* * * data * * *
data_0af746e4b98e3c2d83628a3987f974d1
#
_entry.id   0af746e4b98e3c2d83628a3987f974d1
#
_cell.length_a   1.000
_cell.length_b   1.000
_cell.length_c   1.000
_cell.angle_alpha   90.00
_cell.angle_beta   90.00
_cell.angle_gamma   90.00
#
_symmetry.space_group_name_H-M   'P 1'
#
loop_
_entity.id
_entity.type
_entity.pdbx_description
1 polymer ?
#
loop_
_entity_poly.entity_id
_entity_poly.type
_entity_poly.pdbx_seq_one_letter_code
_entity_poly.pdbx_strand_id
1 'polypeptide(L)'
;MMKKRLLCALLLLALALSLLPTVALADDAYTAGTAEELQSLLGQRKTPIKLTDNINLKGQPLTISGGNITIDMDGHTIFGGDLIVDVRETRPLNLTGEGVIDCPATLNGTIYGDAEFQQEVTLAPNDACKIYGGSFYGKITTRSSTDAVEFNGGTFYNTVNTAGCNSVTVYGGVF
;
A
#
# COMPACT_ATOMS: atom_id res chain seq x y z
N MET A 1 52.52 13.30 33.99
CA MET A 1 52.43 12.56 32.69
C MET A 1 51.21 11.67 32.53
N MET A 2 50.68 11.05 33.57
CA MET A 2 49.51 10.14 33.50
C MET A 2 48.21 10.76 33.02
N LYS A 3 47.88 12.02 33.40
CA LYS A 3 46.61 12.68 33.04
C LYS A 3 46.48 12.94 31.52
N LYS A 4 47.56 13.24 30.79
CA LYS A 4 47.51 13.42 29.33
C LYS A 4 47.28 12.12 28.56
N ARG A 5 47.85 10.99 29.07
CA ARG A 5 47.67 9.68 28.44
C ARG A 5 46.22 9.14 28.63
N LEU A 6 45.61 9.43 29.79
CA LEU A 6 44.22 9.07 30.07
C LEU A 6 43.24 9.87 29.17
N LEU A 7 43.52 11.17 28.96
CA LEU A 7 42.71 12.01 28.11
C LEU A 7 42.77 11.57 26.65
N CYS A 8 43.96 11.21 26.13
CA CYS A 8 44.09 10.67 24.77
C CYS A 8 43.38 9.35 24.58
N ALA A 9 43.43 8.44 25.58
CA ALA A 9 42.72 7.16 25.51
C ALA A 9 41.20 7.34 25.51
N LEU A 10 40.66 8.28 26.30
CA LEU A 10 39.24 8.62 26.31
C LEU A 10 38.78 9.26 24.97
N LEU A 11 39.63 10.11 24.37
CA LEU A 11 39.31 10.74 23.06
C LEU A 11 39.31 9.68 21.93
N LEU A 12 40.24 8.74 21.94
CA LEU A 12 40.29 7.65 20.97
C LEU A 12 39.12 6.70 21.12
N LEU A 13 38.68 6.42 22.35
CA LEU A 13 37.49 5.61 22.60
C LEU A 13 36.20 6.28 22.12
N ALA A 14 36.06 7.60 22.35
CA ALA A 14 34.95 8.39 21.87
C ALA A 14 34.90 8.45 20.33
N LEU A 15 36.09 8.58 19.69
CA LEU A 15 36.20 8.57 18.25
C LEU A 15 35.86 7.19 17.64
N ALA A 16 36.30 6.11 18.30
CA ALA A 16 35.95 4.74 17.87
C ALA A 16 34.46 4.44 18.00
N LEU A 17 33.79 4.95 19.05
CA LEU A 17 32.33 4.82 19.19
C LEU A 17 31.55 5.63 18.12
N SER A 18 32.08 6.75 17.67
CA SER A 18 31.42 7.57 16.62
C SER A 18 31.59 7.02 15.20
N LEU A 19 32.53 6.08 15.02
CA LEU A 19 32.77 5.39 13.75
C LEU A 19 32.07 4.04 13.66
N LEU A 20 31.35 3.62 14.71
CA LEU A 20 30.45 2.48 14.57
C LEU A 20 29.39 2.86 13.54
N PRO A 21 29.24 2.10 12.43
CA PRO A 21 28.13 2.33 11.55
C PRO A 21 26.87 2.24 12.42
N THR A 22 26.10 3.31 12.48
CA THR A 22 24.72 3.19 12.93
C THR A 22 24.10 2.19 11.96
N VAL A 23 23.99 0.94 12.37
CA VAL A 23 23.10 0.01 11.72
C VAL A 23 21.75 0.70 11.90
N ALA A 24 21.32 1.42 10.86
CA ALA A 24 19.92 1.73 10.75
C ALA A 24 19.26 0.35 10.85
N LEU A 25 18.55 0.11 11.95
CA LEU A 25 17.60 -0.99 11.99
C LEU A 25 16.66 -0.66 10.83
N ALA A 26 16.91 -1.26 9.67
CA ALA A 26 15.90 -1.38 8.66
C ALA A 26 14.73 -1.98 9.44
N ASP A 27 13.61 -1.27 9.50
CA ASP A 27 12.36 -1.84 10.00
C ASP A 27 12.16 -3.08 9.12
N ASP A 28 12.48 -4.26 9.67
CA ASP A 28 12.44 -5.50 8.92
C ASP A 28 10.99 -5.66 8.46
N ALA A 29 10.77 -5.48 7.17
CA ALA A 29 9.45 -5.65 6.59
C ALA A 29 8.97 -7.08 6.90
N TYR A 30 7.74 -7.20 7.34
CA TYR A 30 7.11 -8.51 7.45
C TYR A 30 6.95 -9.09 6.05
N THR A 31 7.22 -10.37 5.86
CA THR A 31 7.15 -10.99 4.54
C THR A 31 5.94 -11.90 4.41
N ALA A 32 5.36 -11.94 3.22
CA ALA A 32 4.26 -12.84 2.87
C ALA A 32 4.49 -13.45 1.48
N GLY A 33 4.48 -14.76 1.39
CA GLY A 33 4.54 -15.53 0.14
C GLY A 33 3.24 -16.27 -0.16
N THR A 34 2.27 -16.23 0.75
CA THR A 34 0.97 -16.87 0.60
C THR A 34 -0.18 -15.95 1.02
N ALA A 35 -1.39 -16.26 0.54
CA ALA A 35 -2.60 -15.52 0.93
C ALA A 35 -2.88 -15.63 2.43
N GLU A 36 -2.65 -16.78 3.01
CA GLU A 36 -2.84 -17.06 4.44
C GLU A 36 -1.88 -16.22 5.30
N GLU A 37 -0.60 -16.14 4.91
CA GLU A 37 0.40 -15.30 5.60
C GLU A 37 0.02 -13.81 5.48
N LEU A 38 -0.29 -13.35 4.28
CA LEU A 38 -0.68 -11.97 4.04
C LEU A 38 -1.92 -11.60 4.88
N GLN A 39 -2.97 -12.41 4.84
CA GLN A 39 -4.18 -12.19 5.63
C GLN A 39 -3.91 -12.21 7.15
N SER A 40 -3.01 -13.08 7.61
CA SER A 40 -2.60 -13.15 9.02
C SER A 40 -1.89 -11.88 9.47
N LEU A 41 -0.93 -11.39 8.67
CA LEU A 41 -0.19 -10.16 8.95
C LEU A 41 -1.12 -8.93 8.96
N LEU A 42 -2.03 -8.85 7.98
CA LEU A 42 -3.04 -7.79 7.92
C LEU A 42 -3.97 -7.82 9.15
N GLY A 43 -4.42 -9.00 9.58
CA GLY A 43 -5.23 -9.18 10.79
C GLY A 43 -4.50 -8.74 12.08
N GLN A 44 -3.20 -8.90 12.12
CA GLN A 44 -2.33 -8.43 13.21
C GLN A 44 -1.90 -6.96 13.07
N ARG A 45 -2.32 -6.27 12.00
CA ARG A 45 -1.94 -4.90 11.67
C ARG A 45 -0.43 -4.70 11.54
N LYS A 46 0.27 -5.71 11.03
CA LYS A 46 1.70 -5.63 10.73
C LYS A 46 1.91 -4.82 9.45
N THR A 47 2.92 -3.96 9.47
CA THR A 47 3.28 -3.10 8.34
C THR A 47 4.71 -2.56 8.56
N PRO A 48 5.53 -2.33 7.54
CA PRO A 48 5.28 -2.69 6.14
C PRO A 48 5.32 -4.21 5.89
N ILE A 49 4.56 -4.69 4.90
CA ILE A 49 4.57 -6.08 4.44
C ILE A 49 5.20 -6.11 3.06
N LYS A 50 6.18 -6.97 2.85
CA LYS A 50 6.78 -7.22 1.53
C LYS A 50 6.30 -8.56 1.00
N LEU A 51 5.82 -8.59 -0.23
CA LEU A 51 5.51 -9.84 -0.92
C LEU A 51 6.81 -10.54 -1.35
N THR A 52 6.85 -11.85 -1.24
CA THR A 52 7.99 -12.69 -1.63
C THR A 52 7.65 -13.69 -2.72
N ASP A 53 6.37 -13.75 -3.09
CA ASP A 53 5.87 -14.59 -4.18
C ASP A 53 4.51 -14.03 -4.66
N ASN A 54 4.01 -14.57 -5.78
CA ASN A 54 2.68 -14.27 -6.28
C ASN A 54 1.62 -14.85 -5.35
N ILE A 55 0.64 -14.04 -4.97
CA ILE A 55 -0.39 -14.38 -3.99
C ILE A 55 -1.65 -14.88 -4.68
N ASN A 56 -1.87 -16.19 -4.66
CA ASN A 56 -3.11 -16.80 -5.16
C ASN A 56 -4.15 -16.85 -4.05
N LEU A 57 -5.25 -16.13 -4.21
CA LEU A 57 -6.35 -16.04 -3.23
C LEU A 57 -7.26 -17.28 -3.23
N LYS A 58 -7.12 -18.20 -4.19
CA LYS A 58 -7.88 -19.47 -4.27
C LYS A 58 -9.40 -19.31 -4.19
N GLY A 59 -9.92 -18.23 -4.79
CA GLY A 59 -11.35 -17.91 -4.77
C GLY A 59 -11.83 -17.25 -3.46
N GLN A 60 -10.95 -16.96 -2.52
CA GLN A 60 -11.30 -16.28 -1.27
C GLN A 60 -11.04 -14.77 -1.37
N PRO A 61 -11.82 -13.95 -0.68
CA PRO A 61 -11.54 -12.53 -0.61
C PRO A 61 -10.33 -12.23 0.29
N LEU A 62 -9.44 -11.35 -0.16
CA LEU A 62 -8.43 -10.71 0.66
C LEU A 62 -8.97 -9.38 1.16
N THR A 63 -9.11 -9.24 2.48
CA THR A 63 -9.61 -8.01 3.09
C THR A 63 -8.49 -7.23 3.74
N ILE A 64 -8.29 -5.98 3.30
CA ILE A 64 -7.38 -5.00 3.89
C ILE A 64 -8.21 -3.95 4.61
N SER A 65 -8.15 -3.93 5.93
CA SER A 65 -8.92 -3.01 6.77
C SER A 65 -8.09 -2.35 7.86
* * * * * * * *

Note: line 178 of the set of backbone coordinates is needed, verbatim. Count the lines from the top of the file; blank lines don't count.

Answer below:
N LYS A 50 6.18 -6.97 2.85